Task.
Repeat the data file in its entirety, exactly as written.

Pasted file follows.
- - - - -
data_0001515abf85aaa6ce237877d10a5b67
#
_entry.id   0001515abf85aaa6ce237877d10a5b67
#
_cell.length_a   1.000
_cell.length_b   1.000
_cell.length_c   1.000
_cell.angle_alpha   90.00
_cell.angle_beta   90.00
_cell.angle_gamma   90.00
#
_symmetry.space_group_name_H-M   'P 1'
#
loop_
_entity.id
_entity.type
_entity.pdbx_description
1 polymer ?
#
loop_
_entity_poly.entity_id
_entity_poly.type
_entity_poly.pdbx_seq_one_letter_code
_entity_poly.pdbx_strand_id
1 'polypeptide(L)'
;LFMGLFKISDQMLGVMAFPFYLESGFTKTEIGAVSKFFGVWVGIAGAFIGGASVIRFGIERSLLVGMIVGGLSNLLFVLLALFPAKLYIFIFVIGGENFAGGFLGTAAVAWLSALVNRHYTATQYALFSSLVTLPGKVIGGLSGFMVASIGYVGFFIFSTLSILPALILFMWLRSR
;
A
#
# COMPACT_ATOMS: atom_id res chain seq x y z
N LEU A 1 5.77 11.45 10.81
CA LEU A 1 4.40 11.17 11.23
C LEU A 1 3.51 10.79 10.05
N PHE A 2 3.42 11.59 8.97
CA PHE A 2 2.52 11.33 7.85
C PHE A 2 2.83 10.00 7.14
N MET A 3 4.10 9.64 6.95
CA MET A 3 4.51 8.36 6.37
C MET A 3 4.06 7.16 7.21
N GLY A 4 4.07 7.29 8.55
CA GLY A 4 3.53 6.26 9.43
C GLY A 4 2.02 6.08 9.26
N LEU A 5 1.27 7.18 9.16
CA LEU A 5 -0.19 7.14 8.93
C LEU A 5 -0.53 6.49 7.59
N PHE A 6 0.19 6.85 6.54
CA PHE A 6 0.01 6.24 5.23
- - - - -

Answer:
data_0001515abf85aaa6ce237877d10a5b67
#
_entry.id   0001515abf85aaa6ce237877d10a5b67
#
_cell.length_a   1.000
_cell.length_b   1.000
_cell.length_c   1.000
_cell.angle_alpha   90.00
_cell.angle_beta   90.00
_cell.angle_gamma   90.00
#
_symmetry.space_group_name_H-M   'P 1'
#
loop_
_entity.id
_entity.type
_entity.pdbx_description
1 polymer ?
#
loop_
_entity_poly.entity_id
_entity_poly.type
_entity_poly.pdbx_seq_one_letter_code
_entity_poly.pdbx_strand_id
1 'polypeptide(L)'
;LFMGLFKISDQMLGVMAFPFYLESGFTKTEIGAVSKFFGVWVGIAGAFIGGASVIRFGIERSLLVGMIVGGLSNLLFVLLALFPAKLYIFIFVIGGENFAGGFLGTAAVAWLSALVNRHYTATQYALFSSLVTLPGKVIGGLSGFMVASIGYVGFFIFSTLSILPALILFMWLRSR
;
A
#
# COMPACT_ATOMS: atom_id res chain seq x y z
N LEU A 1 5.77 11.45 10.81
CA LEU A 1 4.40 11.17 11.23
C LEU A 1 3.51 10.79 10.05
N PHE A 2 3.42 11.59 8.97
CA PHE A 2 2.52 11.33 7.85
C PHE A 2 2.83 10.00 7.14
N MET A 3 4.10 9.64 6.95
CA MET A 3 4.51 8.36 6.37
C MET A 3 4.06 7.16 7.21
N GLY A 4 4.07 7.29 8.55
CA GLY A 4 3.53 6.26 9.43
C GLY A 4 2.02 6.08 9.26
N LEU A 5 1.27 7.18 9.16
CA LEU A 5 -0.19 7.14 8.93
C LEU A 5 -0.53 6.49 7.59
N PHE A 6 0.19 6.85 6.54
CA PHE A 6 0.01 6.24 5.23